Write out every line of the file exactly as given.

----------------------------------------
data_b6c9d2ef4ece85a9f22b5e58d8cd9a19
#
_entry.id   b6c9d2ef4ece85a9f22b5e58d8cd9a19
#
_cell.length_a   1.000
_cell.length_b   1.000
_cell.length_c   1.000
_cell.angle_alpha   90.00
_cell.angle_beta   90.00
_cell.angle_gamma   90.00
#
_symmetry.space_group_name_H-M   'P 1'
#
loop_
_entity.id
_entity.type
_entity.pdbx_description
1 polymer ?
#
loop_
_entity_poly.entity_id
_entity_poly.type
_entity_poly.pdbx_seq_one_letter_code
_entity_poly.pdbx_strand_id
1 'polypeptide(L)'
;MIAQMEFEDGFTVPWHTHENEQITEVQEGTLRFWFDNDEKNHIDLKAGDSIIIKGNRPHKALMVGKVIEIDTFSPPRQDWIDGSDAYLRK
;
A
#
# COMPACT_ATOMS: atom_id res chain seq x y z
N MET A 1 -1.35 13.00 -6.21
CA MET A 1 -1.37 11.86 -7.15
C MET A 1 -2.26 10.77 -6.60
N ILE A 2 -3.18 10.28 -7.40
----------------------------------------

data_b6c9d2ef4ece85a9f22b5e58d8cd9a19
#
_entry.id   b6c9d2ef4ece85a9f22b5e58d8cd9a19
#
_cell.length_a   1.000
_cell.length_b   1.000
_cell.length_c   1.000
_cell.angle_alpha   90.00
_cell.angle_beta   90.00
_cell.angle_gamma   90.00
#
_symmetry.space_group_name_H-M   'P 1'
#
loop_
_entity.id
_entity.type
_entity.pdbx_description
1 polymer ?
#
loop_
_entity_poly.entity_id
_entity_poly.type
_entity_poly.pdbx_seq_one_letter_code
_entity_poly.pdbx_strand_id
1 'polypeptide(L)'
;MIAQMEFEDGFTVPWHTHENEQITEVQEGTLRFWFDNDEKNHIDLKAGDSIIIKGNRPHKALMVGKVIEIDTFSPPRQDWIDGSDAYLRK
;
A
#
# COMPACT_ATOMS: atom_id res chain seq x y z
N MET A 1 -1.35 13.00 -6.21
CA MET A 1 -1.37 11.86 -7.15
C MET A 1 -2.26 10.77 -6.60
N ILE A 2 -3.18 10.28 -7.40